The person doesn’t have to have world-class fame either. If you go to a school where your older brother and sister was dux – or villain – it can be a hard task just establishing your own place. Often, especially in clergy families, knuckles have been known to be helpful.
On the other hand, names can be a bonus. All sorts of doors can be opened or indiscretions overlooked for the son or daughter of a well-known person. Names can count in this world sometimes.
So I ask: what’s in a name? Most of us wear our moniker well but there are some for whom their name is a particular burden. What’s in a name, indeed? A rose by any other name would smell just as sweet, surely.

Well, no. Sorry Mr Shakespeare, any name will not do, not for people anyway.  No. The essential thing about names is that they are connected to identity. They are about who we are and, in today’s Gospel reading, whose we are. 
Why does Jesus pray that we’ll be connected? Because he wants to have the same identity that God first gave him, that’s why. That puts a different kind of slant on things. Our identity is now tied up in God’s identity.
There are a few parts of God’s identity that we could well do to adopt as our own. The first is Reconciler “Protect them in this name you have given me, so that they might be one, just as you and I are one.”
With the rhetoric of reconciliation off the public discourse since the ‘Sorry Speech’, it’s a bit hard to make connections with practical examples. That’s not a bad thing: there are other examples.
It doesn’t take too much imagination, though, to see Jesus speaking up for the original occupants of this country. You don’t have to read much of what Jesus had to say about the relationships between the possessors and the dispossessed to know where he’d stand on the issue of indigenous versus settler peoples in Oz.
Of course, there’s much more to reconciliation than this; even if we start with the Indigenous issue, there’s a long way to go before all the issues to do with reconciliation are dealt with. 
One-ness and Unity among God’s people is not a pipe-dream or even a vague possibility: it’s part of our identity as Christians and its practice is needed all the time. That’s what being tied up with God means.

There’s more. If we adopt God’s identity as seen in Jesus, we’re committing ourselves to a lot of praying. Jesus continues to represent us to God, praying for our well-being, our protection, our strengthening and equipping for the tasks to which he has called us.
Both on Sundays and in our daily prayer, we begin to live into the identity we have inherited from our great high priest and, as we begin to grow into that identity, our actions begin to grow into our prayers.
That’s what “being part of the answer” means. Otherwise there’s not a lot of sense, or use, in praying for anything. The two (prayer and action) go together, just as surely as a singer needs a song. 
If reconciliation and prayer are two bits of our identity as Christians, by implementing both we discover the real miracle of God-with-us. That is, God, who is always real, becomes tangible when our identity shines. We are the Body of Christ.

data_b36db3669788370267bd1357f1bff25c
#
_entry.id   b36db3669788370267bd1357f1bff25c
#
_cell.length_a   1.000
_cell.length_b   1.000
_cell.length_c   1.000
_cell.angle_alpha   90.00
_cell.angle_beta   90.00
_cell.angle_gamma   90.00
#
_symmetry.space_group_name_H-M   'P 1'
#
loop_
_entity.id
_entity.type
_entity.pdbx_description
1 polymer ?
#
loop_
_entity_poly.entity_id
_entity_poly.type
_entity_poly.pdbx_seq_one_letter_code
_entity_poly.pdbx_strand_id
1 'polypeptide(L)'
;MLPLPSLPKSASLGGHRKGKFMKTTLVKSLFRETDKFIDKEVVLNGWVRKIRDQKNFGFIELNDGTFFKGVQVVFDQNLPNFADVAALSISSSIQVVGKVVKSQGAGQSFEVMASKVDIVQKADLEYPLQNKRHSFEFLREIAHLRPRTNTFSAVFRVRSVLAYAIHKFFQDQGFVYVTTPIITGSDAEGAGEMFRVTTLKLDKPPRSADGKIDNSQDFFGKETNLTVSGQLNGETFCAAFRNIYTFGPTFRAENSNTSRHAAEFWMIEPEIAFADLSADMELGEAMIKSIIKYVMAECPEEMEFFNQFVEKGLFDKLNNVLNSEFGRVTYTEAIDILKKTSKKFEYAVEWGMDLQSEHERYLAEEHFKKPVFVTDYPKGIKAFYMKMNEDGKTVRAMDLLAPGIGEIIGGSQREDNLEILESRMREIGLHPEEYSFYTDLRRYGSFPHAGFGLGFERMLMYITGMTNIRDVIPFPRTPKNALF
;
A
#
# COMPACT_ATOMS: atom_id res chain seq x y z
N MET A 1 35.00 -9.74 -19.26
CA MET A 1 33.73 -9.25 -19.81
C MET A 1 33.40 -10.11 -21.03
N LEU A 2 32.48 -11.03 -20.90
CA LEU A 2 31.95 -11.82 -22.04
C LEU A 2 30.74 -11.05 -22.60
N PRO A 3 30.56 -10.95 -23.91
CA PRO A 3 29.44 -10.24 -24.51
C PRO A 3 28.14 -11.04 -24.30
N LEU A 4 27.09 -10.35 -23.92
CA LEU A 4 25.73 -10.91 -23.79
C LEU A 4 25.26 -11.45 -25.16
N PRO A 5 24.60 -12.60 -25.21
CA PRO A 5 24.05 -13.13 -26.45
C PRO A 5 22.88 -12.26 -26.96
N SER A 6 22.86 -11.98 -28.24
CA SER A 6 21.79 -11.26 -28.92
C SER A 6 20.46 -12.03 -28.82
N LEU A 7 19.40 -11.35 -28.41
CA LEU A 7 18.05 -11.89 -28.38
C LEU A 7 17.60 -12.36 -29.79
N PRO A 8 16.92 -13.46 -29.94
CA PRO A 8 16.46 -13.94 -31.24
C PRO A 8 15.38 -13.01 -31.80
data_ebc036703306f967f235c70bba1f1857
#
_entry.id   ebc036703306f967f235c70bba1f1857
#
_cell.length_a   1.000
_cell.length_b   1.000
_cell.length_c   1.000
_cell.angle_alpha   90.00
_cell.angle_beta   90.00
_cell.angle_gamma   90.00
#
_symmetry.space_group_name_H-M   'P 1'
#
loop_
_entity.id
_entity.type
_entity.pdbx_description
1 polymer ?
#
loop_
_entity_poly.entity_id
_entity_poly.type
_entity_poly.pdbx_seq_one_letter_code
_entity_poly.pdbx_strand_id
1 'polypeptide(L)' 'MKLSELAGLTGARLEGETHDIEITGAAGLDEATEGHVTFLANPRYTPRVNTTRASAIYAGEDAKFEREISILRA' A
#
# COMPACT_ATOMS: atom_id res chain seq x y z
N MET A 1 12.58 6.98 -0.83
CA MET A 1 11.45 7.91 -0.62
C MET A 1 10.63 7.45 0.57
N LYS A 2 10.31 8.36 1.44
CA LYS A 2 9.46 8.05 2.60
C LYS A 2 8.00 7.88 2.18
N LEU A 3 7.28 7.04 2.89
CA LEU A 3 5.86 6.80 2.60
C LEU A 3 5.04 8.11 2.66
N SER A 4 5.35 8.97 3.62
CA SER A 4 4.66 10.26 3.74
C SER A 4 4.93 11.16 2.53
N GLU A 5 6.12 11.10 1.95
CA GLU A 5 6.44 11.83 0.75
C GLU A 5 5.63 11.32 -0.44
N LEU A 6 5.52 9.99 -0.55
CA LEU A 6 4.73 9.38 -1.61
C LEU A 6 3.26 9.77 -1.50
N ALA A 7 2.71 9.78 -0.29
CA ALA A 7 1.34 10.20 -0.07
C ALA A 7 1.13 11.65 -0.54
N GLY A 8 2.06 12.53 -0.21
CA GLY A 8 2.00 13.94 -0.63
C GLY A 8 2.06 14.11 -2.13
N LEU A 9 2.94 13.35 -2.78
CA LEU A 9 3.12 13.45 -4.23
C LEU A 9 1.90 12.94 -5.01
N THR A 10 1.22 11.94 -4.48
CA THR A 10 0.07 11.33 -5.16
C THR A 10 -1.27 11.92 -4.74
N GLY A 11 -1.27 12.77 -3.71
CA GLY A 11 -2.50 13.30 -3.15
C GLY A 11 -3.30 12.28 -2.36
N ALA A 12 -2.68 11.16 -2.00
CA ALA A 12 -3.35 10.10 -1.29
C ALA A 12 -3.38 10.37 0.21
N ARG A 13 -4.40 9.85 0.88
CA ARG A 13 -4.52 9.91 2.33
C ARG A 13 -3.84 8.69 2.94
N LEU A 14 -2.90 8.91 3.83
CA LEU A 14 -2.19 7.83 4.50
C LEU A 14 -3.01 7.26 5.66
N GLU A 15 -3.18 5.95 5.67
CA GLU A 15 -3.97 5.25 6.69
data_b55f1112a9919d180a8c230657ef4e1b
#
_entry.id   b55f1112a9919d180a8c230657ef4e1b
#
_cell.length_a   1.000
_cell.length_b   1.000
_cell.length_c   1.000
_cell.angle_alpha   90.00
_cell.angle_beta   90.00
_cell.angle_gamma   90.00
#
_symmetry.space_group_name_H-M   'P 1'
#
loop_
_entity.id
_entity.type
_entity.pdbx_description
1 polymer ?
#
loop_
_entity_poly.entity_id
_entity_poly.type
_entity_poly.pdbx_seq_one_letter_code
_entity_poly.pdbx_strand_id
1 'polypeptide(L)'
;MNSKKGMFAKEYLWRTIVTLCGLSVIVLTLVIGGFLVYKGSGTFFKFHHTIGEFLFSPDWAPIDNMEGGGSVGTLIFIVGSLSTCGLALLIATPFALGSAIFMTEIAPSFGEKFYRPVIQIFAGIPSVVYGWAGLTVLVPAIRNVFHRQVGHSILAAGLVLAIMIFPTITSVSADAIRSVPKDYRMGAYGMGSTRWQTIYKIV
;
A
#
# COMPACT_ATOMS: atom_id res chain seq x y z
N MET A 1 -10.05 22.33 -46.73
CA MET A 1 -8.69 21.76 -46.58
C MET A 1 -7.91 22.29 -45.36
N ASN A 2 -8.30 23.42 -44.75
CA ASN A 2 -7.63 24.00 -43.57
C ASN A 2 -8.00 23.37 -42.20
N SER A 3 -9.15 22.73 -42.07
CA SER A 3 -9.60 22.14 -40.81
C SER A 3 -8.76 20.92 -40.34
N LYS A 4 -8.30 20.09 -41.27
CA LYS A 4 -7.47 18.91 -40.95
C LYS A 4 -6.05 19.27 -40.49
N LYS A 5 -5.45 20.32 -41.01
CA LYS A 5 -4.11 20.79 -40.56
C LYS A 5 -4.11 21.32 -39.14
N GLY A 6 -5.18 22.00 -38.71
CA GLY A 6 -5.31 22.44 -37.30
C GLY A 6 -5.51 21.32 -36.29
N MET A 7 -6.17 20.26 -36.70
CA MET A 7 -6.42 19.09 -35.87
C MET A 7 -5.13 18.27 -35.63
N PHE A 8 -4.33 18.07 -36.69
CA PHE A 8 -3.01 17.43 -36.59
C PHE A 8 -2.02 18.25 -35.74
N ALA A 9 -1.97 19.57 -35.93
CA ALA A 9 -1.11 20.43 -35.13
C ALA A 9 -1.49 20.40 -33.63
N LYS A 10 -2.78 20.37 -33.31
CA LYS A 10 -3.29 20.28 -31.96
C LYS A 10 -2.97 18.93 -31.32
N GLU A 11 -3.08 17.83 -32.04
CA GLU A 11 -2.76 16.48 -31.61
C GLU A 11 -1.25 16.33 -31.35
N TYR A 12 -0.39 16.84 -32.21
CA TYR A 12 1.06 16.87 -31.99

The most tangible version of this is seen, not only when we gather together Sunday by Sunday (important as that might be), but when we leave that place to be Jesus in the world.
The name we inherit from Jesus Christ is both our security and our mission. We begin to grow into it in the place where Communion happens, and we carry that identity with us as we go out into every area of our normal, everyday, lives. 
The risen Christ continues to pray for us and, with our faith in him, we join his prayer and we grow into the identity he has given us, for there’s something beautiful about that Name. 

Wednesday, 9 May 2012

Reflections from The Hill – New? – John 15.9-17

There’s something about human experiences that, well, amazes you. Quick impressions are a case in point: apparently, the effects of what we absorb in the blink of an eye, for example, are highly significant.

I read about an experiment that was testing this hypothesis. A group of high school students were given lists of unconnected words, and from those lists, were to pick four words and compose a sentence.

They did this but what the researchers were actually observing was what happened after the test. The students left the room together and moved as a group, walking slowly and lethargically down the hall.

Scattered throughout the rows of words were specific words that related to old-age, words like elderly, aged, senior, senility, and the like. Without knowing it, these adjectives had slipped into their thoughts and the young people waddled away like a mob of geriatric monkeys.

Being a bit of a wordsmith, wondering about the impact of words and thoughts is a matter of life-style for me. Even if those words seem to skim across our brains like flat stones across the water, they can have a significant impact.

In this context, then, the Gospel this week is quite remarkable. Throughout the Reading, John uses the word ‘love’ at least nine times. He’s making the obvious point that to follow Jesus is to enter into a deep and intimate relationship with him and, through him, to the Father.